FMC Approves Tariff Exemption for NVOs

FMC Approves Tariff Exemption for NVOs

The Federal Maritime approved rules Wednesday that would exempt non-vessel-operating common carriers from the legal requirement to use published tariffs as the basis for rate-making.

The new regulation will allow NVOs to negotiate “rate arrangements” with customers. The commission will publish the final draft on Feb. 23, and it will take effect in mid-April, 45 days after it is published in the Federal Register.

The rules, approved on a 3-1 vote, will only apply to some 3,400 NVOs licensed and bonded by the commission. Foreign NVOs, including those with FMC bonds, will still be obligated to maintain tariffs. Chairman Richard A. Lidinsky Jr., said the commission will launch an inquiry on extending the rule to foreign NVOs, which should take about a year.

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NVOs still will be required to publish tariffs online and make them available for free. Companies will be able to negotiate a rate with a customer or quote a tariff rate, as long as it includes the information in its rules. NVOs also will be able to apply a negotiated rate to multiple shipments from the same shipper.

NVOs have tried to get tariff exemption for 20 years. They argued tariffs are a costly drag on business and unnecessary since NVOs in practice are flexible already in the rates they quote. The commission’s action is the result of a petition filed in 2008 by the National Customs Brokers and Forwarders Association of America.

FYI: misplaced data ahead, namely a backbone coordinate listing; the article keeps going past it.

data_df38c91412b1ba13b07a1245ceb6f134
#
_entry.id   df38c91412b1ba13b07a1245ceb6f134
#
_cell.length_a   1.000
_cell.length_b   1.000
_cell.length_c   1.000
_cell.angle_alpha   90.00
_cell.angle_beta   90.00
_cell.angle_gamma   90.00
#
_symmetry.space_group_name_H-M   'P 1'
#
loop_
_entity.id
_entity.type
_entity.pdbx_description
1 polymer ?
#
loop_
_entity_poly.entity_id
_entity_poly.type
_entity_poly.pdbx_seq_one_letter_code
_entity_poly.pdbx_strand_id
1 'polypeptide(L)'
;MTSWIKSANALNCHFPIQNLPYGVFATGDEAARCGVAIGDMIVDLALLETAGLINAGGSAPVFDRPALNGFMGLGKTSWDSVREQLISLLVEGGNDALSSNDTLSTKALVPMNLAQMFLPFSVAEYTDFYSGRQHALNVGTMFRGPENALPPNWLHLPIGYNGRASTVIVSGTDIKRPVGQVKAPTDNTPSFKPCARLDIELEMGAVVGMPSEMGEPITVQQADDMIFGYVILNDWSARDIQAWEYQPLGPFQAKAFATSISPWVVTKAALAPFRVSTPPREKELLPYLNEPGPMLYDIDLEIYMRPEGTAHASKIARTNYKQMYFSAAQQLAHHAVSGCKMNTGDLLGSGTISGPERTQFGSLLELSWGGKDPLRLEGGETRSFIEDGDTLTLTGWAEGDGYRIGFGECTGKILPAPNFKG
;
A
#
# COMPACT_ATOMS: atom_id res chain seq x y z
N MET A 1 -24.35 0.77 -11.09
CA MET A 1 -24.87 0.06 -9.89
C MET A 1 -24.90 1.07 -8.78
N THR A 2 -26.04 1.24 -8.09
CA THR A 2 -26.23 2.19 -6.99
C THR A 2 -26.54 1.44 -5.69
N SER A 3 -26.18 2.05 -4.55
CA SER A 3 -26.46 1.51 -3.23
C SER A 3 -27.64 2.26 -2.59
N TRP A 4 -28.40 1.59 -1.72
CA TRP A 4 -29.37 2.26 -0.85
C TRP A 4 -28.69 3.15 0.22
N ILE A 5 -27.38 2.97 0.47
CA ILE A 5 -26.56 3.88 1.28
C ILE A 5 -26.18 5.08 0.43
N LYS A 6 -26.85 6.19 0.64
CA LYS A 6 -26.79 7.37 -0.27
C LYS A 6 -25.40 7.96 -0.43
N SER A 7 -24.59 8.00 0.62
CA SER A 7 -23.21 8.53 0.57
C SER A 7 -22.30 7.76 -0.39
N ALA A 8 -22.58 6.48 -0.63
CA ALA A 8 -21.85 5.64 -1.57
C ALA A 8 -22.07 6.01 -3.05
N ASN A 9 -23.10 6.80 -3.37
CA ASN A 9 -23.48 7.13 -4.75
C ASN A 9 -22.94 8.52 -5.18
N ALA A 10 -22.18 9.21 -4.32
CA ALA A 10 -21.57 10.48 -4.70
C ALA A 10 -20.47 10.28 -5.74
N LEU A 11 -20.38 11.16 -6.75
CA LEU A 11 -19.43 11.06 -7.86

Some believe the agency hasn't gone far enough. "Today's vote by the FMC, while well intended, continues to shine a spotlight on an agency out of touch with market realities and more interested in preserving their own jobs," said Robert Voltmann, president of the Transportation Intermediaries Association. "Several hundred billion dollars of transportation service is conducted without filed rates or government regulation. Ocean transportation should be equally free of antiquated government regulation." 

Lidinsky and commissioners Rebecca F. Dye and Michael A. Khouri approved the change. Commissioner Joseph E. Brennan voted no, keeping up vigorous opposition which he started last year.

Brennan said the commission is overstepping its congressional authority: when Congress approved the Ocean Shipping Reform Act in 1998, it explicitly said NVOs must keep tariff rates.

“Maybe the NVOs want to be able to raise their rates immediately at all times and keep all their rates secret. That is not surprising – if I were an NVO, maybe I’d like to do that,” Brennan said. “They should go to Congress and ask for the statute to be changed.”

"Today's vote by the FMC, while well intended, continues to shine a spotlight on an agency out of touch with market realities and more interested in preserving their own jobs," said Robert Voltman, president of the Transportation Intermediaries Association. "Several hundred billion dollars of transportation is conducted without filed rates or government regulation. Ocean transportation should be equally free of antiquated government regulation."

-- Contact R.G. Edmonson at bedmonson@joc.com.